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www.venomopolis.com

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Film Recommendation: Being There

all of this analogy talk is making me think we should promote Chauncey Gardiner as head EP economist.

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OMG

I remember this movie. Wasn't it one of Sellers' last films? You know, seeing one of my last comments, I sounded like Chance. LOL. Makes you wonder, though, because this film really wasn't all that off, given the past 30 years of American politics. Know what I mean?

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www.venomopolis.com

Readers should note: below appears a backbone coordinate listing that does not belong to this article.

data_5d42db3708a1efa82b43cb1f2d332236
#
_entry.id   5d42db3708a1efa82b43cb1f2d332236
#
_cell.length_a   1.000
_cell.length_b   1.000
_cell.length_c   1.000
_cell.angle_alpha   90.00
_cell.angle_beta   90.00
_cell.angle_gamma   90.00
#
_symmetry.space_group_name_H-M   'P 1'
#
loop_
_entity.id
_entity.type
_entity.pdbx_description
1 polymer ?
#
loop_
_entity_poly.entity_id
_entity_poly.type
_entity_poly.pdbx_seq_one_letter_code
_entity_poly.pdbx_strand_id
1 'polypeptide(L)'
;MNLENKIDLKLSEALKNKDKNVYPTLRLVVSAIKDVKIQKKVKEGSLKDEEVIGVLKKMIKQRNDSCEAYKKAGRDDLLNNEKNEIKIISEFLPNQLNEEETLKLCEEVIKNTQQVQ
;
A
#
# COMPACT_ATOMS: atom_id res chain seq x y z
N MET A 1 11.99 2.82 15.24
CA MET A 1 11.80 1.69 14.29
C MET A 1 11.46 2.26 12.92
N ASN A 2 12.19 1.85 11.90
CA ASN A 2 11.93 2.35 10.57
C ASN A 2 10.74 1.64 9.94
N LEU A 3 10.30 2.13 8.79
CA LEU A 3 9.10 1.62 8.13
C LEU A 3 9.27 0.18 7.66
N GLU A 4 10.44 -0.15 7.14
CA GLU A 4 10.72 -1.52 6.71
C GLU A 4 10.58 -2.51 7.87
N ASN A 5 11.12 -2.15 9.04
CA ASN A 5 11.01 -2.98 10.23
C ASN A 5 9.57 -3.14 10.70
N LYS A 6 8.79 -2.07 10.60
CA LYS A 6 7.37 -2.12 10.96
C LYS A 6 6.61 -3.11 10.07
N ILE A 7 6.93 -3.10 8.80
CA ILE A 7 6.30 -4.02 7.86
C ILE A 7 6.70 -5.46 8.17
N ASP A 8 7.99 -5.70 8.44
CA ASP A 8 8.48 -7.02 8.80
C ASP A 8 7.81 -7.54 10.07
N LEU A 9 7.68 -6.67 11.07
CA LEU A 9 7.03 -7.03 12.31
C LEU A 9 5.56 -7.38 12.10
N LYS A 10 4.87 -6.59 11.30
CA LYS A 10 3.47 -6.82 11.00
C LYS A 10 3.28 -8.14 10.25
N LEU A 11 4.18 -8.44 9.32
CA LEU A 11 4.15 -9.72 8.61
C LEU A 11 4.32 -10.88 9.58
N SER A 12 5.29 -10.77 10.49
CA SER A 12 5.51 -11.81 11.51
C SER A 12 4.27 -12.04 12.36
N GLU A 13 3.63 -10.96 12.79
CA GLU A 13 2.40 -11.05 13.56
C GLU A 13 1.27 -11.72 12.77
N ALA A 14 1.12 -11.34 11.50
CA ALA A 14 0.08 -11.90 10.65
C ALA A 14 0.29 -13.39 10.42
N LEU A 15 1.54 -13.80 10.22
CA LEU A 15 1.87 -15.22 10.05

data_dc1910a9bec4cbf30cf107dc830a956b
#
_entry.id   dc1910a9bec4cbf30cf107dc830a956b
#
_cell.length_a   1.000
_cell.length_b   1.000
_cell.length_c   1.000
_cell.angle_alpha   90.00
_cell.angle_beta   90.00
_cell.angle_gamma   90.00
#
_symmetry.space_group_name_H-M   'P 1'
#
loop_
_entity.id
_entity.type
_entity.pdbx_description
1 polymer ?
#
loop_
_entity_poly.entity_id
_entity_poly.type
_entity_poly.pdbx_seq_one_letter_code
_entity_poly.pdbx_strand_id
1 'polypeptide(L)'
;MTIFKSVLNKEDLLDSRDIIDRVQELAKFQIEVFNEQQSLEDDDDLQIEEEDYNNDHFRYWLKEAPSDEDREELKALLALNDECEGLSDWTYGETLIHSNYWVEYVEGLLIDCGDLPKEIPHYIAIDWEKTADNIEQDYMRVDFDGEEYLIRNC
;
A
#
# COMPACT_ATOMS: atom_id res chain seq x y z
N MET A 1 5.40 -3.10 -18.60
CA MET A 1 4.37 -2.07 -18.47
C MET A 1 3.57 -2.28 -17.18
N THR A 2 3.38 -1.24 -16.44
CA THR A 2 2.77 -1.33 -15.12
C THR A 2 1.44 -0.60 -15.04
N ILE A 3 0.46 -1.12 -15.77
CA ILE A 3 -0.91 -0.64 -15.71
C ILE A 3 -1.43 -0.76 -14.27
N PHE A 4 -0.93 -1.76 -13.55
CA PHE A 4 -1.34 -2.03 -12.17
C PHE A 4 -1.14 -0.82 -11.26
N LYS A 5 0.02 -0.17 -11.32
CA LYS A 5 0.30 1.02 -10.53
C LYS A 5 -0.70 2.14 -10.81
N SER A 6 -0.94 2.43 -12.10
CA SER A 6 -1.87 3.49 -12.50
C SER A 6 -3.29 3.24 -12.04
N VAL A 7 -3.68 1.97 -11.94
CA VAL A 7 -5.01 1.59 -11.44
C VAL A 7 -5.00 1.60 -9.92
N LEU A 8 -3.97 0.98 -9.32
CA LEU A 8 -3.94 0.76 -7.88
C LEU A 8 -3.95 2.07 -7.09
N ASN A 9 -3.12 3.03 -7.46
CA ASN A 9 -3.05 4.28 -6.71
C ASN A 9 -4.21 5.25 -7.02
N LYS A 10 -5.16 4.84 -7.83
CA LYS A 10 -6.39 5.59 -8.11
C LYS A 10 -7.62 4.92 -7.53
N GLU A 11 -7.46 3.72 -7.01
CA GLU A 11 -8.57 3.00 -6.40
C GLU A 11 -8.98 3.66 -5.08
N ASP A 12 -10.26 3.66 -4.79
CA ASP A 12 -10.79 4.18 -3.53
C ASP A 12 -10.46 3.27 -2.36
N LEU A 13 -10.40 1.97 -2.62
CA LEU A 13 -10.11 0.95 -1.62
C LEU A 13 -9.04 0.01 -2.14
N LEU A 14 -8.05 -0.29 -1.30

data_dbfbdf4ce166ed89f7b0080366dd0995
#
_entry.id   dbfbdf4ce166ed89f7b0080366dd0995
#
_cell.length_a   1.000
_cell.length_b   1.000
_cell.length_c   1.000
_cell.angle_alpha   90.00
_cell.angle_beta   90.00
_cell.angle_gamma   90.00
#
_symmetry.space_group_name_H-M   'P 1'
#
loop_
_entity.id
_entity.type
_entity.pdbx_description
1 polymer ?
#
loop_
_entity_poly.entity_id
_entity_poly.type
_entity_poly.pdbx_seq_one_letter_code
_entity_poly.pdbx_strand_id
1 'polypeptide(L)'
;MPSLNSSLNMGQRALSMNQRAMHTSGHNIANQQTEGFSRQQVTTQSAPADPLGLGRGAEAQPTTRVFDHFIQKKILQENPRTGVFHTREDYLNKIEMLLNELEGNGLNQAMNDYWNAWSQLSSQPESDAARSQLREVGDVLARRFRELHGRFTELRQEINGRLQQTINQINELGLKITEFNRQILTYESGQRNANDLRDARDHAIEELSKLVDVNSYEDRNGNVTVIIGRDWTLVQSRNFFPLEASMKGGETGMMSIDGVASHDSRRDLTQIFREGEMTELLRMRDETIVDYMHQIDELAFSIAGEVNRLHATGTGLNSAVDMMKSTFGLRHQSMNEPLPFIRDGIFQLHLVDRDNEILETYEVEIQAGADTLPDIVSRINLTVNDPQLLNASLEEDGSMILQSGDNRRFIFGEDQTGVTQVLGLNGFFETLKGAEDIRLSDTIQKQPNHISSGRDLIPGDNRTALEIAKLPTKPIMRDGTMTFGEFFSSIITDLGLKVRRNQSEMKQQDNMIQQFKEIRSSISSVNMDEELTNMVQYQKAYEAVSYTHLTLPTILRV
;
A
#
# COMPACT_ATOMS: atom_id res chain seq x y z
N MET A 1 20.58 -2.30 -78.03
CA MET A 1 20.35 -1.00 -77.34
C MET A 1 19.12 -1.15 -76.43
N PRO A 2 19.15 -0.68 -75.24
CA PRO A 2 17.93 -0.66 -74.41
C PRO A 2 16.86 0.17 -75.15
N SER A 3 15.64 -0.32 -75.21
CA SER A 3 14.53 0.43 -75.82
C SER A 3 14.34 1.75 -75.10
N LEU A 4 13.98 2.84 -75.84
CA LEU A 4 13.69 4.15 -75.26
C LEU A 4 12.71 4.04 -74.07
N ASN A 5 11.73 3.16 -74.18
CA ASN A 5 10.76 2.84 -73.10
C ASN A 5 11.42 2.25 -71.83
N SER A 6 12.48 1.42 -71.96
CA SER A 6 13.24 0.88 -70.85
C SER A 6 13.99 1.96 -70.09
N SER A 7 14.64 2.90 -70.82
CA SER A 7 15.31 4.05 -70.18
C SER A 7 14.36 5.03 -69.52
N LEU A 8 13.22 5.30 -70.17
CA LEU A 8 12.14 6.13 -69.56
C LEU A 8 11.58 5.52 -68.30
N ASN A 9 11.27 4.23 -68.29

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new poll, see bottom left

Not only is the film (book), "Being There" roll on the floor funny, it has multiple layers of social commentary. But there is a scene where Chauncey Gardiner is interviewed on The Tonight Show and is considered a guru for economic predictions. Chauncey Gardiner is an imbecile, but talks about gardening, which is all he knows, but the audience takes his speech on seasonal planting to be a metaphor for business cycles.

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Not gloomy

I am hardly a doom and gloomer, but I just do not see a real recovery in the offing. I tend to agree that GDP will turn positive at some point this year, but that does not imply a recovery.

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What I am trying to say

is there is a big difference between the recession ending (which it will soon) and the economy recovering (which it won't soon).

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Krugman implying sideways economy in new post

Beware of the Bounce.

Most interesting he uses chief economist from GS and since we know GS is running the country....